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Urinary Incontinence - Interview with Dr. Adrian Wagg

Posted Aug 31st, 2020

Urinary Incontinence - Interview with Dr. Adrian Wagg

I had the opportunity to speak with a world-renowned expert on incontinence, who happens to be another Canadian Geriatrician.  Dr. Adrian Wagg  explained in detail how to prevent, classify, and treat urinary incontinence.  Listen to the interview to learn more (Just click on the orange arrow above)!

Quick facts about Urinary Incontinence (UI):

  • It affects 1 in 3 women and 1 in 12 men 

  • It cost 66 billion USD in 2012

  • Risk factors for incontinence in women includes smoking and obesity

  • Men with Urinary Incontinence are more likely to take early retirement

What kind of incontinence is it?

There are 4 main types of urinary incontinence and your symptoms can tell you a lot about which one it is:
1. Stress incontinence: loss of small amount of urine with certain activities like running, jumping, laughing or coughing.
2. Urge incontinence: often referred to as Overactive Bladder (OAB), this causes an almost overwhelming urge to urinate, sometimes associated with loss of urine.
3. Overflow: Can cause small dribbles of urine on a constant basis, and is usually related to a partially blocked bladder outlet or less contractile bladder muscle
4. Disability-associated Incontinence:  When a person is too weak or confused to get to the toilet on time, urinate loss can be a side effect.
 Of course, there can be a mixture of different types as well, called "Mixed Incontinence".

Your doctor will want to find out as much as possible about the pattern of your symptoms and your lifestyle habits, including medications and fluid intake (caffeine and alcohol intake too!).  They will ask you about:

  • What activities cause urine to leak?
  • Is the leaking constant or intermittent?
  • How many times do you go to the toilet in a day?
  • How many cups of coffee, cans of pop, or bottles of water do you drink in a day and at what times?
  • What medications do you take?

Some types of incontinence are reversible, and your doctor will want to rule those out before starting a more permanent treatment plan.  You may want to keep a bladder diary for a few days.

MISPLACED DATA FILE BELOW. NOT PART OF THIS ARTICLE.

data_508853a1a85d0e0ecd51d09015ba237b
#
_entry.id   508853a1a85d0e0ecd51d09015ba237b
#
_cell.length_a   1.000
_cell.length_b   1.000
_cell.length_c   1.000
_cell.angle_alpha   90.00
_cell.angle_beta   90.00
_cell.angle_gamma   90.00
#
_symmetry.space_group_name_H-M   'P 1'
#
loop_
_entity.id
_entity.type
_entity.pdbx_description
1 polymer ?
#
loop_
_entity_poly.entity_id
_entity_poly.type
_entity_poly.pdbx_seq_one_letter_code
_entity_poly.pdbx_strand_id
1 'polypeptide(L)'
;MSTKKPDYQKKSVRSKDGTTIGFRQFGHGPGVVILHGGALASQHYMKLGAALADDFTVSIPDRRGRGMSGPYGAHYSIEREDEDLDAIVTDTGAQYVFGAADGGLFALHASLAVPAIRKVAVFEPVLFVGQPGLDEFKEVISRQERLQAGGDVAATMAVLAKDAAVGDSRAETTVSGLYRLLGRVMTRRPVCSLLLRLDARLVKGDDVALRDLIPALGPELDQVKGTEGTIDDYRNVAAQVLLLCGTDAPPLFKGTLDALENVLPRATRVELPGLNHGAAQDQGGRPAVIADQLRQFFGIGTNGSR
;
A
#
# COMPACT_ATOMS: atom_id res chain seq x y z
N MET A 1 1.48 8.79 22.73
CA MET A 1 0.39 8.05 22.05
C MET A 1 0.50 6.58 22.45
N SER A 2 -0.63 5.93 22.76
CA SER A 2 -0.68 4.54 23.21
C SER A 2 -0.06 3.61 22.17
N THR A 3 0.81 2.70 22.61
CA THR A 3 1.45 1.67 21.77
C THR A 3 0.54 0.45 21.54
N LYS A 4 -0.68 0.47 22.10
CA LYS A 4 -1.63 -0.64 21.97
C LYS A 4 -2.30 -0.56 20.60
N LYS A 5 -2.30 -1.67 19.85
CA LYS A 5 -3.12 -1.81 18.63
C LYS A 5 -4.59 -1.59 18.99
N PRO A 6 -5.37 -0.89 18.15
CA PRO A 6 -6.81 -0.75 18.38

Treatment Options

Treatment also depends on the type of incontinence, as well as the person's other health issues and preferences.

Stress: first line treatment involves pelvic floor exercises   which can be taught by a nurse or physiotherapist and can be practiced almost any place at any time.   Bladder training is  a form of behavioral modification that can help a person with stress or urge incontinence delay toilet trips, but it does take some persistence and motivation.  For some with mixed symptoms, medications may be helpful (as for urge incontinence, below)

Urge: there are 2 main classes of medications that can help reduce the urges associated with an overactive bladder:
  1. Anti-muscarinincs: the newer ones (like solifenacin and fesoteradine) are fairly low in side effects, but the odler generation of anti-muscarinic, oxybutinin, is highly likely to cause constipation, dry mouth, sleepiness and confusion.
  2. Beta-adrenergic agonists: mirabegron is a beta receptor agonist that helps to relax the bladder muscle and has fewer side effects than the antimuscarinics.
In some cases, both mirabegron and an antimuscarinic medication can be taken at the same time.


Overflow: If the bladder muscle is weak or paralyzed, a person may need to self-catheterize several times a day, or may have an in-dwelling catheter, although this carries a higher risk of infection.  If the overflow is due to an enlarged prostate gland there are 2 types of medications that might help:
  1.  5-alpha-reductase inhibitors (e.g. finasteride), which shrink the prostate gland
  2. Alpha-1--antagonists (terazosin for example) which relax the bladder muscles


Disability-Associated: this type of incontinence usually affects those living with cognitive impairment or mobility limitations, or both. Management of this type of incontinence might include a combination of behaviour modification, use of pads and continence products, and toileting routines with helpers or special equipment.

For more information about incontinence, have a listen to my chat with Dr. Adrian Wagg.  Dr. Wagg is a Geriatrician, and has published dozens of research papers about urinary incontinence in older adults. 

If you'd like a transcript,  please fill in the form below and join our mailing list to get a link so that you can download the complete transcript, and get the latest in Geriatric news and education from me, Dr. Nicole Didyk, at TheWrinkle.ca, delivered straight to your inbox.

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